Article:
Some Softener Questions. Water tested


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Old 12-18-08, 11:48 AM
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Some Softener Questions. Water tested

The plumbing supply near my house told me I have these water specs:
TDS 450ppm
Iron 2.0 ppm
Hardness 27 gpg
5 people's usage
He also told me that with my water consumption (5 people) I will need an 80,000 grain unit. He said this will regenerate about every 3 days and will use approximately 18lbs of salt per regen.

He recommended a whole house filter with a 20 micron filter before the softener.
I'll be ordering a softener this week.

My questions are:

1.Do you guys agree with his recommendations based on the water results?

2. Can anybody recommend a Fleck model that will fit my needs and still be somewhat efficient with water on the regeneration?

He recommended a Fleck 25mt.

Thanks for any help.

Tom Toro
 
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Old 12-18-08, 05:08 PM
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I'm old school. I was taught that 1 cu ft of resin has 30,000 grains of removal using 15 b salt. The grains of removal per day based on 5 people using 75 gpd average is 10,125. With a 2 cu ft unit, at the efficiency setting of 40,000 grains using 16 lbs salt, the unit would regen about every 4 days using 120 lb a month. His way, you would use 180 lbs per month. With the prefilter before the unit, you would have to clean or replace it more often. Is there a lot of sediment in the water?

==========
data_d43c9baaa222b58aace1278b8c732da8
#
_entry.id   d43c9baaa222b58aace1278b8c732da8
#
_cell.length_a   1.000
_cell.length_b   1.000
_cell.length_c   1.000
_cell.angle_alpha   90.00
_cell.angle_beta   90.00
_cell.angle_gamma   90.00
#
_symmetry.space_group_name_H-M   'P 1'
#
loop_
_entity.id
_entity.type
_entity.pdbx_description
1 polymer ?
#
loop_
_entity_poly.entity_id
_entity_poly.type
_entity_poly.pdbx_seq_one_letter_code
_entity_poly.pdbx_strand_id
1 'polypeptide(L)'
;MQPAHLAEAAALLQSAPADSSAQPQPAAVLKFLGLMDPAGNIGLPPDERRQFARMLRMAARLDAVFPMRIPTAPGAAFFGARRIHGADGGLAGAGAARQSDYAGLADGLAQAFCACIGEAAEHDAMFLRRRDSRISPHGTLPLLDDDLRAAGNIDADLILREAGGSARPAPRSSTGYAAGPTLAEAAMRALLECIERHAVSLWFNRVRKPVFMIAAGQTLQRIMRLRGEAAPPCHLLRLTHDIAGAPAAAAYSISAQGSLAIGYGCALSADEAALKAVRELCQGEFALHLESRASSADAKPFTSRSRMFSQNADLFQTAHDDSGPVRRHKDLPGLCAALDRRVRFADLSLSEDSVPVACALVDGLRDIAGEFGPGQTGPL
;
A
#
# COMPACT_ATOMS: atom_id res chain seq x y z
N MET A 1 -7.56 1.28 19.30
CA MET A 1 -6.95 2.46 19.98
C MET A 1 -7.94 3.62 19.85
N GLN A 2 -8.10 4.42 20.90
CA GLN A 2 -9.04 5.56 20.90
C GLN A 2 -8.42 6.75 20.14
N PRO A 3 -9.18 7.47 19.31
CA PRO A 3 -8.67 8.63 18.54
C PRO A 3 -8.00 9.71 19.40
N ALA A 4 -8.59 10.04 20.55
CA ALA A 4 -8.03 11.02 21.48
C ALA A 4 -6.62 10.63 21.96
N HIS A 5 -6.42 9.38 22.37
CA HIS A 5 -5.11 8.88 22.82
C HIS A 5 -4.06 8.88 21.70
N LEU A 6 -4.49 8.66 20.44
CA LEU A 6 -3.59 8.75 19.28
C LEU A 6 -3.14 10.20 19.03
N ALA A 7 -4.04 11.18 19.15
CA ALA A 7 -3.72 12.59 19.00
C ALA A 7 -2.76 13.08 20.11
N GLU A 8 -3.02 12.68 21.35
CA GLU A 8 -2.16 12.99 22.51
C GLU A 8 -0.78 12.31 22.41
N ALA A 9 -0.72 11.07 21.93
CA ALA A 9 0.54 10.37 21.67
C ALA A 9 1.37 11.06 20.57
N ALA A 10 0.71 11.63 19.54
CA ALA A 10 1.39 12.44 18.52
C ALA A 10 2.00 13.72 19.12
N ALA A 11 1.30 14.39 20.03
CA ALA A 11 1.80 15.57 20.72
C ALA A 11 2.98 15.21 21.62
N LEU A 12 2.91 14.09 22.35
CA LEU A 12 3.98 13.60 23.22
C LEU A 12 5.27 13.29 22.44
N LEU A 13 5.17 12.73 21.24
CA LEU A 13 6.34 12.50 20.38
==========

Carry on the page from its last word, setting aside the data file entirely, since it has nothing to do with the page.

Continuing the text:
The Fleck 2510 metered valve or the 5600 metered valve will work just fine.
 
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Old 12-18-08, 07:38 PM
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With your water conditions and number of people I would recommend a twin-tank system.

I calculate softener setting by including iron. I factor iron by 3 so 3 x 2 is 6. 6+27 is 33 compensated hardness (CH). This will increase your salt dosage a bit but will give better assurance that bleed-thru won't occur. Iron is very tenacious and needs to be included in the setting calculations.

With five people, your water use will vary greatly from day to day.

I would recommend a Kinetico 2100 or a Fleck 9100 twin.

There are many benefits with a twin-tank system a they give seemless service, even during regeneration. They regen with softened water.

Anyway, it's better to over estimate your water use and hardness setting than cutting yourself short, if you go with a single-tank system.

I would recheck your water tests; your TDS numbers don't match.

Andy Christensen, CWS-II
 
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Old 12-19-08, 07:04 AM
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Well, I ended up going with a Fleck 5600 metered 96,000 grain unit. I opted for the fine mesh resin and a sediment filter before the ws with a 20 micron filter.

I plan on re-routing my 'waste line' into a drywell instead of into my septic tank as my old one was.

I seriously thought about the 9100, but after measuring, didn't have the room. I really liked the idea of never running out of softened water because my aquariums need water replenishment 24/7.

I ended up adding another 10 instead of 6 and came up with 37. The 80k unit just fit the bill and I thought the 96k would give me a little buffer.

I didn't know if I should've opted for the stainless steel or plastic adapters so I got the stainless steel. Lots of guessing here.